Scientists work on perennial crops to cut damage to land
By Philip Brasher, The Des Moines RegisterPosted 05/07/2011 01:20:29 PM |  46 |  4
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WASHINGTON -- The time could come when farmers aren't getting on their tractors every spring to plant their crops, or even plowing their fields, exposing those fields to erosion.


Nati Harnik, AP
farmer takes advantage of good weather to plow a field near Fort Calhoun, Neb., on April 4, 2011.
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Nati Harnik, AP
farmer takes advantage of good weather to plow a field near Fort Calhoun, Neb., on April 4, 2011.
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At least that's the vision of a few scientists -- and a senior Obama administration official -- who want to develop perennial versions of corn, wheat, rice and other crops that don't need to be planted every year and wouldn't cause the environmental damage linked to growing conventional grains.
"Getting to the yields of today's corn in central Iowa with a perennial corn will not happen quickly, but I do think it is possible," said Ed Buckler, an Agriculture Department scientist at Cornell University in New York. "With prior technology, it would have taken 100-plus years. Now, I think we can do it in 20 years with a concerted effort."
The idea of replacing annual food crops with perennials has long been on the fringe of agricultural research, largely confined to a private facility in Kansas called the Land Institute.
But Deputy Agriculture Secretary Kathleen Merrigan, a lead author of the nation's organic food standards during a previous stint at the USDA, has been talking up perennial grains as a promising way to produce food with less environmental impact.
"We're interested in the development of perennial grains -- big seeds, high yields," she said at a recent food-policy conference in Washington. "These plants with deep roots to hold the soil in place and pick up water and nutrients year-round could reduce the demand for water over the more typical annual grain that produce a big harvest but die each year."
She noted that the USDA is financing some initial research into the genetic basis of perennialism and developing the genetics for breeding perennial crops.
However, perennial crops have little appeal to today's agribusiness, including seed giants like Pioneer Hi-Bred and Monsanto.
"They depend on selling a lot of seed every year," said Bill Beavis, interim director of Iowa State University's Plant Sciences Institute. "I'm not sure the perennials ever catch up just because they don't have the resources" in terms of research funding.
So far, the USDA is spending nothing close to what scientists say the research needs.
An article last year in the journal Science co-authored by Buckler and scientists at the Land Institute and elsewhere, said perennial grain crops could be ready in 20 years but that it would take a monetary commitment comparable to what the government is now putting into developing biofuel crops.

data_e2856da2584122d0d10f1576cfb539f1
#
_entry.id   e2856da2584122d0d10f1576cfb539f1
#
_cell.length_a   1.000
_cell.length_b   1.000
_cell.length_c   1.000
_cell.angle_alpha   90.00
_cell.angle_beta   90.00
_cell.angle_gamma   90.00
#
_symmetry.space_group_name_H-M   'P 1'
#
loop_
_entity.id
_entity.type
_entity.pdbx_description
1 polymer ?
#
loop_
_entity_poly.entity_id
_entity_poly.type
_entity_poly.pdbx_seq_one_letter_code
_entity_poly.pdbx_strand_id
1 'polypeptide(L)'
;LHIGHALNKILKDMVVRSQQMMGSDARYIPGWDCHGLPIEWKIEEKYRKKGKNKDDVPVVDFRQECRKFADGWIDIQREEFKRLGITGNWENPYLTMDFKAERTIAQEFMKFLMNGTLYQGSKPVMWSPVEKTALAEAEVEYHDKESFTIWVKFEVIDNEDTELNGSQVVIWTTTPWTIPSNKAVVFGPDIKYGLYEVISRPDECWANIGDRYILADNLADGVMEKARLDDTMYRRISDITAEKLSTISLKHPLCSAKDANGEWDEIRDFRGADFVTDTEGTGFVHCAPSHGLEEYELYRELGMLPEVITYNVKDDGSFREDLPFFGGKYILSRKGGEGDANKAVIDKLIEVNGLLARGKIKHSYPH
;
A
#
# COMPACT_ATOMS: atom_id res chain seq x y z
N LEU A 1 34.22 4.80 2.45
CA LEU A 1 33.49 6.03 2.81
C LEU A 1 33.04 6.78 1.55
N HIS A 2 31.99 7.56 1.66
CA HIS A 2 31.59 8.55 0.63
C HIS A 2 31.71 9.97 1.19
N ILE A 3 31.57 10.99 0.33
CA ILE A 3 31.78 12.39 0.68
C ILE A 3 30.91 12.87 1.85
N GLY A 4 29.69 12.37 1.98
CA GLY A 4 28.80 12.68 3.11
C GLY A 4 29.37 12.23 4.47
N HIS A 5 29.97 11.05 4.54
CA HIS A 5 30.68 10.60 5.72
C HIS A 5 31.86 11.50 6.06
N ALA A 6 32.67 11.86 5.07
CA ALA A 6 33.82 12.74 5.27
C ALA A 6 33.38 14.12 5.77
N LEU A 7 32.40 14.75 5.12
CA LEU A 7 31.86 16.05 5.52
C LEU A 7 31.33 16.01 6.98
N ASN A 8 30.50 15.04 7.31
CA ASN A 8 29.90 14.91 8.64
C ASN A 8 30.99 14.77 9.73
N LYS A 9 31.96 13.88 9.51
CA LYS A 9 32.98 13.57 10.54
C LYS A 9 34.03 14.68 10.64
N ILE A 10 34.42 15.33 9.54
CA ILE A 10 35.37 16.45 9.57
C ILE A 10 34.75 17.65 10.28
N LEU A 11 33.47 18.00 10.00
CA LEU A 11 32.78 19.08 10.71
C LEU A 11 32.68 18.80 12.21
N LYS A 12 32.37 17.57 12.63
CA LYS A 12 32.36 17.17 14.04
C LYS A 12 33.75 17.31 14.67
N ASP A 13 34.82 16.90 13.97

The USDA has asked Congress for $1 million in fiscal 2012 for perennial grain or sunflower research at its own labs, a slight increase over this year's money. In 2009-10, the department provided about $1.5 million in grants for perennial grains research at the Land Institute and a few universities.
A serious effort to breed perennial corn crops would require spending $1 million to $2 million for five years to identify the genes necessary for perennialism, Buckler said. After that, $10 million to $20 million a year and dozens of scientists would be needed to breed a perennial corn that could eventually be commercialized, he said.
With deep roots, perennial crops would prevent top soil from washing away, lessening the need for nitrogen fertilizer and reducing the amount of farm chemicals that pollute rivers and streams.
"Before agriculture, 95% of the Earth's ice-free land surface was covered by mixtures of perennial plants," said Stan Cox, senior research scientist at the Land Institute, which has focused on crops such as wheat because of the center's location in Kansas. "On land like that, you see virtually no erosion."
It's a steep challenge to develop perennials that can produce grain at the rate of annuals, which have fed humans for millennia. There are tradeoffs when breeding plants for producing seed, or grain, or for longevity, scientists say. Perennials put much of their efforts into developing roots, rather than seeds.
Still, Buckler said it's theoretically possible to develop perennials that produce even more grain than annuals, based on the fact that perennials have a longer growing season and won't need to re-grow their roots.
Iowa State economist Chad Hart said it will be tough to come up with a perennial crop that can be as attractive to farmers as today's corn. Last year's harvest of more than 12 billion bushels was worth $67 billion. Farmers in Iowa are expected to earn $300 an acre growing corn, meaning that a farmer with 500 acres could make $150,000, after expenses.
"That's a massive crop market," Hart said. "Trying to develop something that will replace even part of that is a massive achievement."
 
Wi Tim
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Here is the article from National Geographic on this subject: